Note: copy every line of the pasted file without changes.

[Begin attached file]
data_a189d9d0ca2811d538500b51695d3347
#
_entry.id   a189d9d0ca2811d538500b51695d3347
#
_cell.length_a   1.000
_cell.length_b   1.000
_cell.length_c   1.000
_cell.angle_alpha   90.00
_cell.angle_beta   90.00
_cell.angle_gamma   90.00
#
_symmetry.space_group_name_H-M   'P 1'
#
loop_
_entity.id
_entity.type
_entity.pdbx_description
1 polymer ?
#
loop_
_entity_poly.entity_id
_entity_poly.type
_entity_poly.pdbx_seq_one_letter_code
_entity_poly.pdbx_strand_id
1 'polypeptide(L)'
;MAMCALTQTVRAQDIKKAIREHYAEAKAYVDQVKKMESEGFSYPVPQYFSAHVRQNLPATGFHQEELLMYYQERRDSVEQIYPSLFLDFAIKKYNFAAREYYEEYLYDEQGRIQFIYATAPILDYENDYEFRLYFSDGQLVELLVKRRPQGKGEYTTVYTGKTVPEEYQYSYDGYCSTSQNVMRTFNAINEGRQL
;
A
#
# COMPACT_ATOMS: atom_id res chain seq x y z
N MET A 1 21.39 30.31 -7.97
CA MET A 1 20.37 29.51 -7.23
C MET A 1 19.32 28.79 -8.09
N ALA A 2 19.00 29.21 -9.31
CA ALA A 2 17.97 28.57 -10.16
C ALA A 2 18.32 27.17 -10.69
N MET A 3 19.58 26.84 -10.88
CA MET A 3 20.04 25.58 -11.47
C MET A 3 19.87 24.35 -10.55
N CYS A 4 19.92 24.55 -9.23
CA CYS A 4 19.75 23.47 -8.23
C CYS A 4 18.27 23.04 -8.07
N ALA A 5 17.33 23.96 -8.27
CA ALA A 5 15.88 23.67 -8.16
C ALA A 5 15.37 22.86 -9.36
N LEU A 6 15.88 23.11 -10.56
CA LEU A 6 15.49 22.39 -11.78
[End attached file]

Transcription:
data_a189d9d0ca2811d538500b51695d3347
#
_entry.id   a189d9d0ca2811d538500b51695d3347
#
_cell.length_a   1.000
_cell.length_b   1.000
_cell.length_c   1.000
_cell.angle_alpha   90.00
_cell.angle_beta   90.00
_cell.angle_gamma   90.00
#
_symmetry.space_group_name_H-M   'P 1'
#
loop_
_entity.id
_entity.type
_entity.pdbx_description
1 polymer ?
#
loop_
_entity_poly.entity_id
_entity_poly.type
_entity_poly.pdbx_seq_one_letter_code
_entity_poly.pdbx_strand_id
1 'polypeptide(L)'
;MAMCALTQTVRAQDIKKAIREHYAEAKAYVDQVKKMESEGFSYPVPQYFSAHVRQNLPATGFHQEELLMYYQERRDSVEQIYPSLFLDFAIKKYNFAAREYYEEYLYDEQGRIQFIYATAPILDYENDYEFRLYFSDGQLVELLVKRRPQGKGEYTTVYTGKTVPEEYQYSYDGYCSTSQNVMRTFNAINEGRQL
;
A
#
# COMPACT_ATOMS: atom_id res chain seq x y z
N MET A 1 21.39 30.31 -7.97
CA MET A 1 20.37 29.51 -7.23
C MET A 1 19.32 28.79 -8.09
N ALA A 2 19.00 29.21 -9.31
CA ALA A 2 17.97 28.57 -10.16
C ALA A 2 18.32 27.17 -10.69
N MET A 3 19.58 26.84 -10.88
CA MET A 3 20.04 25.58 -11.47
C MET A 3 19.87 24.35 -10.55
N CYS A 4 19.92 24.55 -9.23
CA CYS A 4 19.75 23.47 -8.23
C CYS A 4 18.27 23.04 -8.07
N ALA A 5 17.33 23.96 -8.27
CA ALA A 5 15.88 23.67 -8.16
C ALA A 5 15.37 22.86 -9.36
N LEU A 6 15.88 23.11 -10.56
CA LEU A 6 15.49 22.39 -11.78